Occassionally I find someone who helps me to resolve issues or conflicts that trouble me. This post from 2009 about George Polya, "George Polya-Problem Solving and Heuristics", is a case in point.
A recent story in Slate about Susan Sontag answered several questions that I have been pondering in recent years. Sontag was an acclaimed 20th century novelist and essayist. We shared a liberal period in the early 1970s, but for Sontag it was a life calling whereas for me it was just a period on the way to a more conservative outlook. I find it somewhat amusing that I draw so much insight from a gay, Jewish woman, which probably shows that none of that is relevant. Perhaps our common interests in philosophy, writing and teaching explain this "bond", but I think not. I suspect that we have just thought about some on the same questions and now I can probably consider some answered or at least resolved.
This description of Sontag I found particularly interesting.
"Sontag’s ongoing investment in the development and definition of herself always seemed less like self-obsession than a kind of existential industriousness....you get the sense of a person who was always working toward an ideal version of herself. The ideal changed in its particulars over time, but the ideal of change remained constant... a useful reminder that being a pseudo-intellectual is a necessary stage on the way to being a nonpseudo-intellectual, and that the two classifications aren’t necessarily mutually exclusive. Being an intellectual is often, after all, a matter of getting away with trying to be seen as one."
"The ideal of change remained constant" is comforting. While such an expression sounds like a cliche, it is not so mundane when the change is in large part in your mind and how it works. How to become an intellectual I also found to be very telling.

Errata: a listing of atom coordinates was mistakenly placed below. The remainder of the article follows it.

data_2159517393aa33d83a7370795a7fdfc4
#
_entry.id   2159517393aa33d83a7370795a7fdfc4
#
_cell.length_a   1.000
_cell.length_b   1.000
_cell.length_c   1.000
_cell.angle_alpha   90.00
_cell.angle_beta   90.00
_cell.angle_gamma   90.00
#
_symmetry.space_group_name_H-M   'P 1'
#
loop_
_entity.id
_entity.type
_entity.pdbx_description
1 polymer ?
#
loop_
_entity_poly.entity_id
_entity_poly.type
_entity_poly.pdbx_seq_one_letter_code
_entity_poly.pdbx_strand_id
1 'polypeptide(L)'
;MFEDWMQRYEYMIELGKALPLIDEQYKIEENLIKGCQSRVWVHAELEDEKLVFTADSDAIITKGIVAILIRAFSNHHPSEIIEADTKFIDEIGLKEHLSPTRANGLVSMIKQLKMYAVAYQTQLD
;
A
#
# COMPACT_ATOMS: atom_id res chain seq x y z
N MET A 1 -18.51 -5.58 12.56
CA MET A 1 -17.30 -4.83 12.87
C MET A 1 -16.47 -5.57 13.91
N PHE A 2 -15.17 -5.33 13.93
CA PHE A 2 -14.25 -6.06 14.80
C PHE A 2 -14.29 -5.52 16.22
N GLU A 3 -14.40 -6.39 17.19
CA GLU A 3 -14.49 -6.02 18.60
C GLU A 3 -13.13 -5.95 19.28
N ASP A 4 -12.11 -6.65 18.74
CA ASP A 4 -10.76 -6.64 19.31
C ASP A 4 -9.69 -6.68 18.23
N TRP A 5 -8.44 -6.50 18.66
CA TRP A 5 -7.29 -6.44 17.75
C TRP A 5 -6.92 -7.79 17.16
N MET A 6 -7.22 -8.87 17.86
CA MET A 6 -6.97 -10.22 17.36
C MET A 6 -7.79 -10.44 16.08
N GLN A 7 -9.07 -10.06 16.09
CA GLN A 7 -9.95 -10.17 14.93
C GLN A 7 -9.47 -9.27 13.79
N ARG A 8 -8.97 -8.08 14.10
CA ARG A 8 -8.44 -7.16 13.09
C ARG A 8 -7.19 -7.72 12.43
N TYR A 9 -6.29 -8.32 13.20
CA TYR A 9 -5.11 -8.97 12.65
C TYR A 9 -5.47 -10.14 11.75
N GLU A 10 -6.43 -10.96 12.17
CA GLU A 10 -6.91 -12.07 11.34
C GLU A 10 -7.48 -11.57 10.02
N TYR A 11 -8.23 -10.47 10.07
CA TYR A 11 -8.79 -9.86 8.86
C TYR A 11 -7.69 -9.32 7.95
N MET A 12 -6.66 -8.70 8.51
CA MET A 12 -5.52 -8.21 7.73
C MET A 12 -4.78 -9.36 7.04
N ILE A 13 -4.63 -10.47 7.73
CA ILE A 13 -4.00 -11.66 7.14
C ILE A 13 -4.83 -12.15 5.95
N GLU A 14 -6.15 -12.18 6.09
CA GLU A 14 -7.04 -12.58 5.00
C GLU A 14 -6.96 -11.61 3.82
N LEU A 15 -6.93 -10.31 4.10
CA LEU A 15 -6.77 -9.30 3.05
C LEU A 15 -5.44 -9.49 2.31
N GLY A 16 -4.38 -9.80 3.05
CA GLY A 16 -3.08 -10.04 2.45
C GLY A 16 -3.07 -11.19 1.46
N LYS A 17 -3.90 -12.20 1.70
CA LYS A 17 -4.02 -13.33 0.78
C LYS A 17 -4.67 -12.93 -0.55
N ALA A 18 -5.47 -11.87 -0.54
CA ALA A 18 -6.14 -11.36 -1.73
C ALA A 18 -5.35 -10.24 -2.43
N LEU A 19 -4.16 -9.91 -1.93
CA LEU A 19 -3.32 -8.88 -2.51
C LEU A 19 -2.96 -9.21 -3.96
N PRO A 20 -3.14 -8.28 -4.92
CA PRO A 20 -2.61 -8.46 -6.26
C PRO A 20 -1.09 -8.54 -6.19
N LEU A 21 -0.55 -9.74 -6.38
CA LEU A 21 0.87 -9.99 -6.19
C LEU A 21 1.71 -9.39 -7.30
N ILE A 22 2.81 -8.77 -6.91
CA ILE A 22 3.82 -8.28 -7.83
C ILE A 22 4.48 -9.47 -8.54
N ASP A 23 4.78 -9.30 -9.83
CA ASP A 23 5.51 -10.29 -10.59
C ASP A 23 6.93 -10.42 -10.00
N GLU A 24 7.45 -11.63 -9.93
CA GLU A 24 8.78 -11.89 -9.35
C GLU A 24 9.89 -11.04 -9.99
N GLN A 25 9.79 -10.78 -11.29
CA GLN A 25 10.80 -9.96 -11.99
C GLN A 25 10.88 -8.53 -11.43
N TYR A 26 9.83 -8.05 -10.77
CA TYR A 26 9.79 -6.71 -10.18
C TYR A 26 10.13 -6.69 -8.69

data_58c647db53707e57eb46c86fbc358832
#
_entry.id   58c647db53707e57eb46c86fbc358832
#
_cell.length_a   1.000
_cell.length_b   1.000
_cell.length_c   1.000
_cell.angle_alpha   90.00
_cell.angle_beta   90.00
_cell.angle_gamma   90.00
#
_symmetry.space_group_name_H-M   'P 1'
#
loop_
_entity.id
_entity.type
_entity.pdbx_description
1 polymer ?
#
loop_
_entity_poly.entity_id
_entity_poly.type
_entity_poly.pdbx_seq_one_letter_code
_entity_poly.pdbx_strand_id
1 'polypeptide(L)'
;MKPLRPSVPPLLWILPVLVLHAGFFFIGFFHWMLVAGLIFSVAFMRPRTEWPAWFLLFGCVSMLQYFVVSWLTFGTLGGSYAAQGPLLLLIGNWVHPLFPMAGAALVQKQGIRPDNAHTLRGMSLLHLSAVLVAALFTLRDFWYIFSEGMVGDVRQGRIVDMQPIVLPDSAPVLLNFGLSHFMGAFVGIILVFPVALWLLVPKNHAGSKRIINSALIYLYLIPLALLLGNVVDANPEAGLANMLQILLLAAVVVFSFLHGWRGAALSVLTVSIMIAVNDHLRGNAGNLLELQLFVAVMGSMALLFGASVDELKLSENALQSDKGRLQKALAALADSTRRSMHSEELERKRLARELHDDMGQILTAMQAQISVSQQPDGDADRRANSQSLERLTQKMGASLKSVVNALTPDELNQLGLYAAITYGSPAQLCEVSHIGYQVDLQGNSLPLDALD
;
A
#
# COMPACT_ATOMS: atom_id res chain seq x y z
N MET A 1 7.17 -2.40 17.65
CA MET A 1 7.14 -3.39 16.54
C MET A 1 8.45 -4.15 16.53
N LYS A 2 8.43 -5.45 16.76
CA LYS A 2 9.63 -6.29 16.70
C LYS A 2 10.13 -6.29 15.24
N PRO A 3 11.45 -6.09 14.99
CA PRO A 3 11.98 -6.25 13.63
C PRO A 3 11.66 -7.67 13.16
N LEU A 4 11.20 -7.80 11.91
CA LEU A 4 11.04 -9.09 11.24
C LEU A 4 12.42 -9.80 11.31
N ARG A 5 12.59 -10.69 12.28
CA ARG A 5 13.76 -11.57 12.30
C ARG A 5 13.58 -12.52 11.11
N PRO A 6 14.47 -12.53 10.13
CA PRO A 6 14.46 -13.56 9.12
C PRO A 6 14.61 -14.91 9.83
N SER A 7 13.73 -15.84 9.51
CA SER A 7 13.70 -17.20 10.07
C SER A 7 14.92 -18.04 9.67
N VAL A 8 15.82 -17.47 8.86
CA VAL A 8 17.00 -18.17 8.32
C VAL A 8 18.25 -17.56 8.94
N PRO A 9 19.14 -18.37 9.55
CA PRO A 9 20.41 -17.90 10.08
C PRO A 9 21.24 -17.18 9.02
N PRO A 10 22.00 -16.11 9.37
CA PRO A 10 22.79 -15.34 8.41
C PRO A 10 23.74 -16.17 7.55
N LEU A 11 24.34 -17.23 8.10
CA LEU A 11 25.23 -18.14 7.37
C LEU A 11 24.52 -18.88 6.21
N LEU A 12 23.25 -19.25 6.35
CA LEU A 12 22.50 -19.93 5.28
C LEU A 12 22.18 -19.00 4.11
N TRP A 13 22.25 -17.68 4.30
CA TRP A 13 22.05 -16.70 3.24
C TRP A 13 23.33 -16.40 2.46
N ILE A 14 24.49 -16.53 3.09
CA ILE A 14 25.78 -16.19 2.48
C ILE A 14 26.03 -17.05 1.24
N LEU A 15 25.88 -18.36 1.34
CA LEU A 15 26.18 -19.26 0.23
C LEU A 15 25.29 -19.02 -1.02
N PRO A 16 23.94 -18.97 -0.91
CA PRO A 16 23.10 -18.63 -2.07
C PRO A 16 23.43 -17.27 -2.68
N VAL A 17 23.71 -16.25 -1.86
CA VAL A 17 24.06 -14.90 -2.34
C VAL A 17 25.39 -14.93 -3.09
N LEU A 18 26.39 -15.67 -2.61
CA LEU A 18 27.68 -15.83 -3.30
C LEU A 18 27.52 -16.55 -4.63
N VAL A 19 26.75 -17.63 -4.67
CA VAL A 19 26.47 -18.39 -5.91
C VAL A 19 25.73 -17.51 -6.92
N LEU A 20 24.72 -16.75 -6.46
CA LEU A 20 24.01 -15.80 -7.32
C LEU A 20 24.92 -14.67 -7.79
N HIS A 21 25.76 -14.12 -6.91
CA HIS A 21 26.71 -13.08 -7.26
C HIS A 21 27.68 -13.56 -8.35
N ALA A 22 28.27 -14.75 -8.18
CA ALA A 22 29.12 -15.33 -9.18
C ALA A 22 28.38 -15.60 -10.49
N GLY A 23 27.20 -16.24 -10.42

This description of her erudition was insightful for me.
“As I listened to her clear, authoritative, and direct responses to my questions, it was obvious that she had attained the conversational goal that she had set for herself many years before.” The idea of this persuasive fluency of speech as something constructed, something striven for and achieved"
This is the standard of speech that any thinking person should strive for. It is an amazing demonstration of discipline and intellect, especially when done everyday.
This quote about curiosity is the point missed in the education debate.
"The way in which she positions curiosity as not just a primary critical value, but a primary human value." To be curious is, in the most vital sense, to be serious."
Curiosity is the driving force behind all discovery but rarely used as a pedagogical device in most schools.
I think this quote from Sontag provides great insight into writing.
"I feel I’m changing all the time, and that’s something that’s hard to explain to people, because a writer is generally thought to be someone who’s either engaging in self-expression or else doing work to convince or change people along the lines of his or her views. And I don’t feel that either of those models makes much sense for me. I mean, I write partly in order to change myself so that once I write about something I don’t have to think about it anymore. And when I write, it actually is to get rid of those ideas. That may sound contemptuous of the public, because obviously when I’ve gotten rid of those ideas, I’ve passed them on as things that I believe— and I do believe them when I write them— but I don’t believe them after I’ve written them because I’ve moved on to some other view of things, and it’s become still more complicated ... or perhaps more simple."
I like the concept that writing rids one of the ideas and also that the ideas can evolve. This idea of evolution explains a great thinker like Friedrich Hayek, whose views on certain subjects change profoundly, in my opinion, over his lifetime. Of course, the talent shows itself in differentiating the half-baked idea from the foundational thinking.
Note: In the related article below, Sontag's views on photography are interesting. She explained my lack of interest in taking photos, something which I had been pondering for 40 years.